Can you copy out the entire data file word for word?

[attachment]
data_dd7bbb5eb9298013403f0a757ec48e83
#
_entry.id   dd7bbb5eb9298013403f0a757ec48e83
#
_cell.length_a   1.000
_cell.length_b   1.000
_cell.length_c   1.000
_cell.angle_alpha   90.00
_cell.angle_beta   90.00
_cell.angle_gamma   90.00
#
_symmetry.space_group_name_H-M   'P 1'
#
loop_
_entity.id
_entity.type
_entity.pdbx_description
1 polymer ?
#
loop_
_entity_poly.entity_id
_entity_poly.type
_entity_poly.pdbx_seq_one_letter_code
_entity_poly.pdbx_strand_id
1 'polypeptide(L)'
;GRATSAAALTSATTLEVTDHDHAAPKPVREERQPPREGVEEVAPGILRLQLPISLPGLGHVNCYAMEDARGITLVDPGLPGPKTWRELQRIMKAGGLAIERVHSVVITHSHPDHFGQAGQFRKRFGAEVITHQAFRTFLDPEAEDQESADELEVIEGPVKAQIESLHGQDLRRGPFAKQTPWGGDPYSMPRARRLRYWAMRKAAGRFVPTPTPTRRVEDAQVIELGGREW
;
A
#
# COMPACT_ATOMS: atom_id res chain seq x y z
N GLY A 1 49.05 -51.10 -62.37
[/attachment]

data_dd7bbb5eb9298013403f0a757ec48e83
#
_entry.id   dd7bbb5eb9298013403f0a757ec48e83
#
_cell.length_a   1.000
_cell.length_b   1.000
_cell.length_c   1.000
_cell.angle_alpha   90.00
_cell.angle_beta   90.00
_cell.angle_gamma   90.00
#
_symmetry.space_group_name_H-M   'P 1'
#
loop_
_entity.id
_entity.type
_entity.pdbx_description
1 polymer ?
#
loop_
_entity_poly.entity_id
_entity_poly.type
_entity_poly.pdbx_seq_one_letter_code
_entity_poly.pdbx_strand_id
1 'polypeptide(L)'
;GRATSAAALTSATTLEVTDHDHAAPKPVREERQPPREGVEEVAPGILRLQLPISLPGLGHVNCYAMEDARGITLVDPGLPGPKTWRELQRIMKAGGLAIERVHSVVITHSHPDHFGQAGQFRKRFGAEVITHQAFRTFLDPEAEDQESADELEVIEGPVKAQIESLHGQDLRRGPFAKQTPWGGDPYSMPRARRLRYWAMRKAAGRFVPTPTPTRRVEDAQVIELGGREW
;
A
#
# COMPACT_ATOMS: atom_id res chain seq x y z
N GLY A 1 49.05 -51.10 -62.37